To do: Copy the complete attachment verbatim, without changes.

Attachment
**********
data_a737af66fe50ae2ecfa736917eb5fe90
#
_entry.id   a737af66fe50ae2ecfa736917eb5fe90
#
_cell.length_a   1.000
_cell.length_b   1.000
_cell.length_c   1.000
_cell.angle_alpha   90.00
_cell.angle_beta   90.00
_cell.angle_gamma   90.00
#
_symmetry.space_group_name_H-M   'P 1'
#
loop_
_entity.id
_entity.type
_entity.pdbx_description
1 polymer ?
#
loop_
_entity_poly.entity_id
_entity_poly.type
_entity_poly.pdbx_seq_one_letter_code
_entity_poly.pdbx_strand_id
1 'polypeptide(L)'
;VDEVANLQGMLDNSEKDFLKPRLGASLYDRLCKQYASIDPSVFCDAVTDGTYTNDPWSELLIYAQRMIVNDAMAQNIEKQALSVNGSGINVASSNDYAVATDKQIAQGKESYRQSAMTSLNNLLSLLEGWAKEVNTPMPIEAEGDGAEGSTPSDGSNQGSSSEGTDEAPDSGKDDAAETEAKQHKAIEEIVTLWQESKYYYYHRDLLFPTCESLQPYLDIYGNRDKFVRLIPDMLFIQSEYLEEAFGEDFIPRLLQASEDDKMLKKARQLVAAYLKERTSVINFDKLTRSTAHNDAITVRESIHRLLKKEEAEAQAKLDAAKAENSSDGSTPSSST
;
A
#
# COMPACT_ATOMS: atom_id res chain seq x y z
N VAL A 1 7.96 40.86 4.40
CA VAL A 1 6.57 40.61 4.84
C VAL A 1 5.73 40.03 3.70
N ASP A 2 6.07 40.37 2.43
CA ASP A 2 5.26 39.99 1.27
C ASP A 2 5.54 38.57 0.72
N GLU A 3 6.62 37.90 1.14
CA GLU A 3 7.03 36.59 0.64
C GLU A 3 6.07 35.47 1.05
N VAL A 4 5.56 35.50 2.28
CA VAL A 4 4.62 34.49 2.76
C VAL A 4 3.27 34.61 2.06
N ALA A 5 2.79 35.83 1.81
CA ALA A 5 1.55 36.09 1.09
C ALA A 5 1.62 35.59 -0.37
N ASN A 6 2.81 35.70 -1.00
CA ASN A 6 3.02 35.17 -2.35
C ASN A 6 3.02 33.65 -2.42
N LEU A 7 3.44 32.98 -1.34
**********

data_a737af66fe50ae2ecfa736917eb5fe90
#
_entry.id   a737af66fe50ae2ecfa736917eb5fe90
#
_cell.length_a   1.000
_cell.length_b   1.000
_cell.length_c   1.000
_cell.angle_alpha   90.00
_cell.angle_beta   90.00
_cell.angle_gamma   90.00
#
_symmetry.space_group_name_H-M   'P 1'
#
loop_
_entity.id
_entity.type
_entity.pdbx_description
1 polymer ?
#
loop_
_entity_poly.entity_id
_entity_poly.type
_entity_poly.pdbx_seq_one_letter_code
_entity_poly.pdbx_strand_id
1 'polypeptide(L)'
;VDEVANLQGMLDNSEKDFLKPRLGASLYDRLCKQYASIDPSVFCDAVTDGTYTNDPWSELLIYAQRMIVNDAMAQNIEKQALSVNGSGINVASSNDYAVATDKQIAQGKESYRQSAMTSLNNLLSLLEGWAKEVNTPMPIEAEGDGAEGSTPSDGSNQGSSSEGTDEAPDSGKDDAAETEAKQHKAIEEIVTLWQESKYYYYHRDLLFPTCESLQPYLDIYGNRDKFVRLIPDMLFIQSEYLEEAFGEDFIPRLLQASEDDKMLKKARQLVAAYLKERTSVINFDKLTRSTAHNDAITVRESIHRLLKKEEAEAQAKLDAAKAENSSDGSTPSSST
;
A
#
# COMPACT_ATOMS: atom_id res chain seq x y z
N VAL A 1 7.96 40.86 4.40
CA VAL A 1 6.57 40.61 4.84
C VAL A 1 5.73 40.03 3.70
N ASP A 2 6.07 40.37 2.43
CA ASP A 2 5.26 39.99 1.27
C ASP A 2 5.54 38.57 0.72
N GLU A 3 6.62 37.90 1.14
CA GLU A 3 7.03 36.59 0.64
C GLU A 3 6.07 35.47 1.05
N VAL A 4 5.56 35.50 2.28
CA VAL A 4 4.62 34.49 2.76
C VAL A 4 3.27 34.61 2.06
N ALA A 5 2.79 35.83 1.81
CA ALA A 5 1.55 36.09 1.09
C ALA A 5 1.62 35.59 -0.37
N ASN A 6 2.81 35.70 -1.00
CA ASN A 6 3.02 35.17 -2.35
C ASN A 6 3.02 33.65 -2.42
N LEU A 7 3.44 32.98 -1.34